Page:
Winter Session of Parliament Bouquets And Brickbats
With the last winter session of Parliament (2010) setting a record of sorts with the Lok Sabha working for 5.3 per cent of its scheduled time and the Rajya Sabha for 2.1 per cent functioning normally for only one working day throughout the session and being adjourned, one hopes the upcoming 9th session of the 15th Lok Sabha slated to begin its winter session from November 22 will not suffer similar fate.
There are indeed many issues that the opposition and ruling coalition would clash on during the month-long winter session. But what remains to be seen is whether there would be debate in both Houses of Parliament or it would meet the same fate as the winter session of last year did. What is indeed ironical is that the ruling Congress-led UPA coalition appears to be giving issues virtually on a platter to the opposition to pick and choose ranging from hike in petrol prices, downturn in industrial growth touching an all time low of 1.9 per cent in September from 6.4 per cent in the same time last year, the virtual spectator attitude towards the Manipur crisis, Prime Minister Dr Manmohan Singh calling his Pakistan counterpart Raza Shah Gilani a “man of peace,” among the major ones which the opposition is set to target the government.
Manipur is definitely a major issue that the government would have to deal with on almost a priority basis as it is now more than 100 days that a blockade is on in the state by the two tribal groups of Nagas and Kukis and with hardly any movement from the Centre to resolve this major crisis. This has indeed given an opportunity to the opposition BJP to attack the government. “We are indeed going to raise the issue of Manipur where even the Chief Minister Ibobi Singh belongs to one of the 30 plus underground groups that are operating in the state and all the central funds are being taken by these groups,” said former Finance Minister Yashwant Sinha who visited the state for two days.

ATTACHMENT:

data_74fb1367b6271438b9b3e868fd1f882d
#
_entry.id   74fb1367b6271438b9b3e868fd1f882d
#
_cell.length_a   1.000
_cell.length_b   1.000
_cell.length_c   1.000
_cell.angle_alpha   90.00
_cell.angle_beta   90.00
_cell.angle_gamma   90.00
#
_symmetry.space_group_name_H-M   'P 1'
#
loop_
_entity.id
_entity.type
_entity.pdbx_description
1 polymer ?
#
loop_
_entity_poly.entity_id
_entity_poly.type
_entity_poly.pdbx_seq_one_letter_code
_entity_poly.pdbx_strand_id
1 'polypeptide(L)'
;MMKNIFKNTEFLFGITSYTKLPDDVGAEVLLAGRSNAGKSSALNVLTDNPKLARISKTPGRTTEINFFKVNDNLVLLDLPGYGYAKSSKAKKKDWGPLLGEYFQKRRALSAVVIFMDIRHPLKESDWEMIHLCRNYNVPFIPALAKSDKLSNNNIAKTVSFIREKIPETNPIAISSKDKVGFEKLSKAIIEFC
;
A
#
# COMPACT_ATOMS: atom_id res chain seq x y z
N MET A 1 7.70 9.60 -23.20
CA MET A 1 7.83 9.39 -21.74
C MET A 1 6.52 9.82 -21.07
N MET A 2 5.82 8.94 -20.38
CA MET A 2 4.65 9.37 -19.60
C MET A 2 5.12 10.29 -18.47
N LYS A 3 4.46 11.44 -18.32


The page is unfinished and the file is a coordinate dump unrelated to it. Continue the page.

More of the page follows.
If there is one remark that has to be taken note of is what Sinha was told by the residents of the state: “If it had been any other state in the country, the centre would have taken an immediate note of such a development.” This is surely an indication that the people of Manipur feel alienated and what is typical of most North-Eastern states is that they do not belong to the mainstream. It is indeed a serious issue that this apathy towards these states is abandoned and more serious note taken of the developments in this part of the country.
Besides, there are indeed many crucial legislations such as Food Security Bill, the Lok Pal Bill and the Citizens Right to Grievance Redress Bill as also issues like price rise, 2G spectrum scam, cash-for-votes scandal that are expected to dominate the session and with social activist Anna Hazare holding out the threat of an indefinite fast if the Lok Pal Bill is not passed, the government sure has its hands full. On the issue of corruption, it is indeed ironical that even while all political parties strongly support any move to end it, at the ground level it seems otherwise. For as can be seen, there is hardly any political party whose some leader or other is not involved in some corruption case or the other. It is indeed a case of pot calling the kettle black. It is indeed significant to note that India has ratified the UN Convention against Corruption (UNCAC) which the G20 Summit held in Cannes recently hailed as one of the “most significant” individual achievements in the fight against graft.